or Barack Obama, the days of taking Republican attacks without firing back are over, said E.J. Dionne Jr. in The Washington Post. The president used his much-anticipated speech before Congress on Wednesday to sweep aside a summer full of misconceptions, "distortions, and outright lies" about his health plan. "For the cause of health-care reform, it was about time." (watch Obama's health speech, Part 1, Part 2, Part 3, Part 4, Part 5)
The big speech was the easy part, said the Los Angeles Times in an editorial. Obama spelled out the need for new regulations on insurers and the rationale for helping the uninsured obtain coverage. "The hard part, in terms of both policy and politics, is finding a way to pay for the expansion in coverage."
Obama's much-anticipated speech wasn't much help in that department, said The Wall Street Journal in an editorial. He offered little that was new—his plan, which he said would cost $900 billion over 10 years, is basically the one Democrats are pushing in the Senate. So the president was merely "doubling down," and betting he and his allies can force ObamaCare into law—only a "giant wave of popular opposition" can stop it now.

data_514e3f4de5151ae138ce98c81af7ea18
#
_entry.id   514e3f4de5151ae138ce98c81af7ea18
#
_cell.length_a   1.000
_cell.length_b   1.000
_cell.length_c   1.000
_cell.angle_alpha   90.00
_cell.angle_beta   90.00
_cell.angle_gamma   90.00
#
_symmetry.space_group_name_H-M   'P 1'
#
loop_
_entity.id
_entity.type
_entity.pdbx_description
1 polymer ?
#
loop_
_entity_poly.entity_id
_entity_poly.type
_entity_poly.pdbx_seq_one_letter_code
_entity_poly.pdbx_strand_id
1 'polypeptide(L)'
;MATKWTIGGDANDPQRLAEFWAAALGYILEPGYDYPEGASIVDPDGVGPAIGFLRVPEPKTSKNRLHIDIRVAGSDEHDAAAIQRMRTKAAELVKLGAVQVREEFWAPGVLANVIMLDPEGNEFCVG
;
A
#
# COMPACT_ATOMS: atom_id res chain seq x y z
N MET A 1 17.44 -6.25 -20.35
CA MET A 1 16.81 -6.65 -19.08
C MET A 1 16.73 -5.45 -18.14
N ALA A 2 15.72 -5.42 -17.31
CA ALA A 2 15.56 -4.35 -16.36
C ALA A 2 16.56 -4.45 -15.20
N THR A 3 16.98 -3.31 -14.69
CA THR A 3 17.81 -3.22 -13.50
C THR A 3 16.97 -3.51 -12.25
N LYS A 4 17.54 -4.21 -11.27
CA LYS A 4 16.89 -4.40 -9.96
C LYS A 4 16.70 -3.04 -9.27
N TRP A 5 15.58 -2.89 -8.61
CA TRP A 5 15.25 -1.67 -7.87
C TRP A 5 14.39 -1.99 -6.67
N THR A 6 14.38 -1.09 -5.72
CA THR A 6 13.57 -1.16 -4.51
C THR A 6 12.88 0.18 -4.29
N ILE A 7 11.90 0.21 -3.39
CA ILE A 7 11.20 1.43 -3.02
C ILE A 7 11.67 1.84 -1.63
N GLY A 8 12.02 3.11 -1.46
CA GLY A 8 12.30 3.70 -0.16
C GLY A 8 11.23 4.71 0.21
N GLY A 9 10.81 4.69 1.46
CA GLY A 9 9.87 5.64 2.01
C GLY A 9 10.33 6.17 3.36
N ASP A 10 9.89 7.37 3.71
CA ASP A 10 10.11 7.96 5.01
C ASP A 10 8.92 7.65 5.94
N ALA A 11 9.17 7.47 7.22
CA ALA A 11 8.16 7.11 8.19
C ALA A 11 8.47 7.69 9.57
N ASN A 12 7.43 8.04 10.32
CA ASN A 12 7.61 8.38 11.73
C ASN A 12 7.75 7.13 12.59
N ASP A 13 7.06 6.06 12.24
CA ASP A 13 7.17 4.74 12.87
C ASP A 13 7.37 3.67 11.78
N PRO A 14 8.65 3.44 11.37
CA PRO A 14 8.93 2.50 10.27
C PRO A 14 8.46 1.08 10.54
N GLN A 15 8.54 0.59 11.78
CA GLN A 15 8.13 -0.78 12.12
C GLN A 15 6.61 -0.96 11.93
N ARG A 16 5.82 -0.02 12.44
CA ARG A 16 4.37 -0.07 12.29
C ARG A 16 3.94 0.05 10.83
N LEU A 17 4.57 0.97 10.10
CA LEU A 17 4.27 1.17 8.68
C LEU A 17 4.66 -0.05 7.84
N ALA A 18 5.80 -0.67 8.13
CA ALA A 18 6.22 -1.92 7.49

"Maybe I'm wrong," said Peter Suderman in Reason, but I don't think Obama's speech will be enough to push reform over the top. Reform advocates seem "reasonably happy" with what Obama said, but he still waffled on important issues such as the "public option"— a government-run alternative to private insurance. He'll have to do better than that.
No argument here, said The New York Times in an editorial. Obama has been far too passive "as his opponents have twisted and distorted the health care debate," and a single speech won't be enough to compensate. To get his top domestic priority passed, Obama will have to "do more than orate," and "twist arms among timid Democrats in Congress to get a strong bill passed, most likely with little support from Republicans."
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